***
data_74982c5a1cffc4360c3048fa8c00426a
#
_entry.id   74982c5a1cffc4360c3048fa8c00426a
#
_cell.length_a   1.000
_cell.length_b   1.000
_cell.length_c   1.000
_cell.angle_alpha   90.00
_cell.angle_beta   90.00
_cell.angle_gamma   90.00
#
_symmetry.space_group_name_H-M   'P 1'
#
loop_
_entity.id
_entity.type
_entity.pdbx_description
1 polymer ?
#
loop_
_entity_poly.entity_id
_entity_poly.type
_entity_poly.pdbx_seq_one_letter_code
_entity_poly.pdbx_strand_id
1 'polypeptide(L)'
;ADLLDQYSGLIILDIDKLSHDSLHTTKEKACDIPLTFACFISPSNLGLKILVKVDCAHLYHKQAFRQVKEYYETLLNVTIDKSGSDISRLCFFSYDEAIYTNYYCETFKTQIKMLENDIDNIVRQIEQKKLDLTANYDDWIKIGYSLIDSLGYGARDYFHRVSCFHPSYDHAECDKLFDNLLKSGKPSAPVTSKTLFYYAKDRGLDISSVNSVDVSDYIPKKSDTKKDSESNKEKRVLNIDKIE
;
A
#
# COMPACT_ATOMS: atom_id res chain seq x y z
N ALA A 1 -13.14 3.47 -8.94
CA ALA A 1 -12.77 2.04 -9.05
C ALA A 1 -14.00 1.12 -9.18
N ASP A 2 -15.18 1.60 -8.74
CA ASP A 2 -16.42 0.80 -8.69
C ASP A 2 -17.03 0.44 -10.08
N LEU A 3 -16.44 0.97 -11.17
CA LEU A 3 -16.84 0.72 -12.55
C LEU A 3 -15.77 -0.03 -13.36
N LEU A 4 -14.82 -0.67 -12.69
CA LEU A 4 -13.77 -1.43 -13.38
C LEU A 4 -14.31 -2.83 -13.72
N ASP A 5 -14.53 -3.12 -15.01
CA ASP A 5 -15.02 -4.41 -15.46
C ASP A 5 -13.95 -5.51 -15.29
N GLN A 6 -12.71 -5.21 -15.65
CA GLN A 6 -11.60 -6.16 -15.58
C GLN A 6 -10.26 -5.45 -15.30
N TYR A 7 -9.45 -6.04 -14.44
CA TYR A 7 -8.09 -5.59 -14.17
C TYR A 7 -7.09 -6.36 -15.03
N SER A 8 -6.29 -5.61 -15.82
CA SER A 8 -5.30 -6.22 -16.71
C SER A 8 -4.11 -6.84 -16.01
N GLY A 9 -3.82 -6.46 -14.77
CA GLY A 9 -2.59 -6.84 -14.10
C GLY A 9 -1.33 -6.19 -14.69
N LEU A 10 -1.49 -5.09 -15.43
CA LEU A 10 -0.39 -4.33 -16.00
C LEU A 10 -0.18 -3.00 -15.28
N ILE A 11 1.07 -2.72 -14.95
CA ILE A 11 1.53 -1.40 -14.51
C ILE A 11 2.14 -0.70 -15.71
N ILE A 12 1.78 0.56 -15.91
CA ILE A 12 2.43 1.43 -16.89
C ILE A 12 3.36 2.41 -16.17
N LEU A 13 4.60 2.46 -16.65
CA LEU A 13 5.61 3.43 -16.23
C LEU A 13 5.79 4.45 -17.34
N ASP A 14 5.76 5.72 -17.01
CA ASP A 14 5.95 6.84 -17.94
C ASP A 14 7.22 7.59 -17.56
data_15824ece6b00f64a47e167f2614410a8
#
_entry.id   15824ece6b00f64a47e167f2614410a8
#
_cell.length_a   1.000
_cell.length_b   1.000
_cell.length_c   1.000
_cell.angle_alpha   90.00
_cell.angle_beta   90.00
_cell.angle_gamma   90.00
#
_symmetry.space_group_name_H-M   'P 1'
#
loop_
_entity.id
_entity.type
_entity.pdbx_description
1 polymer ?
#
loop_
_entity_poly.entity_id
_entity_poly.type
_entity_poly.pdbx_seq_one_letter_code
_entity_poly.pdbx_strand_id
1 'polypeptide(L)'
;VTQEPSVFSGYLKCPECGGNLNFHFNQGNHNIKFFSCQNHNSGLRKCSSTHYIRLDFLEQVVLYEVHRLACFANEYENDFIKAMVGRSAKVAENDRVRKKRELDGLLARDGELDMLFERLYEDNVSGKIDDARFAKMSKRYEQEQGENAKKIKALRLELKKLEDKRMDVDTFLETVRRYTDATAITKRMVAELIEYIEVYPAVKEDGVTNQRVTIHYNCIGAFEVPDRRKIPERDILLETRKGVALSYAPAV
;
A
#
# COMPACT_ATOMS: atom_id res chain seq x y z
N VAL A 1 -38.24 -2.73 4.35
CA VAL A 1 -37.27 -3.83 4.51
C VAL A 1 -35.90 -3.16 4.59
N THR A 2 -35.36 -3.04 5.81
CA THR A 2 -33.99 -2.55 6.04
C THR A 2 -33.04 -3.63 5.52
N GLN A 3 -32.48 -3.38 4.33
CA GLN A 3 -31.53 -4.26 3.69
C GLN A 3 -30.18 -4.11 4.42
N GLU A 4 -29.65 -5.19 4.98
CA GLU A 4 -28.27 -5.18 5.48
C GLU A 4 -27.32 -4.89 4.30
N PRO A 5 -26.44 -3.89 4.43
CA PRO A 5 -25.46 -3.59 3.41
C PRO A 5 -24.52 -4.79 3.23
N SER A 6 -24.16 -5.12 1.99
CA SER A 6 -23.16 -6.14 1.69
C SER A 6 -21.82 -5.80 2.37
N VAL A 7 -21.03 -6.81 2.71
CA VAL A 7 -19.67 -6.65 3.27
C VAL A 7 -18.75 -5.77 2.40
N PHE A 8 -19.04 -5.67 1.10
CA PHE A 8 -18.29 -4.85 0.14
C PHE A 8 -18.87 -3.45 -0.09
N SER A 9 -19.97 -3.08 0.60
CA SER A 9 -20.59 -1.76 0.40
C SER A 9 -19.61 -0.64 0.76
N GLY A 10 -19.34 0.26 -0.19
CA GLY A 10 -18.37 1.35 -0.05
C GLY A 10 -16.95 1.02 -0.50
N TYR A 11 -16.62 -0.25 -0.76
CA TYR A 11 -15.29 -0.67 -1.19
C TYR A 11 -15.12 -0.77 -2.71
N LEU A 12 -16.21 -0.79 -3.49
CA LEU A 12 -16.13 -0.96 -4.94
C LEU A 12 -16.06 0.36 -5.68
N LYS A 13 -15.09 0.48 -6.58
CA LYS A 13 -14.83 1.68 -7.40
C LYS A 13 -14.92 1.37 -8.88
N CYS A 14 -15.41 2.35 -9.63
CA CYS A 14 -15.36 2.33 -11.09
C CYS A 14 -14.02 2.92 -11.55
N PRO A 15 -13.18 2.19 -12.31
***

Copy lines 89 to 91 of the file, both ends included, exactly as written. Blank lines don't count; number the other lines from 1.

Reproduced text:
_entity.pdbx_description
1 polymer ?
#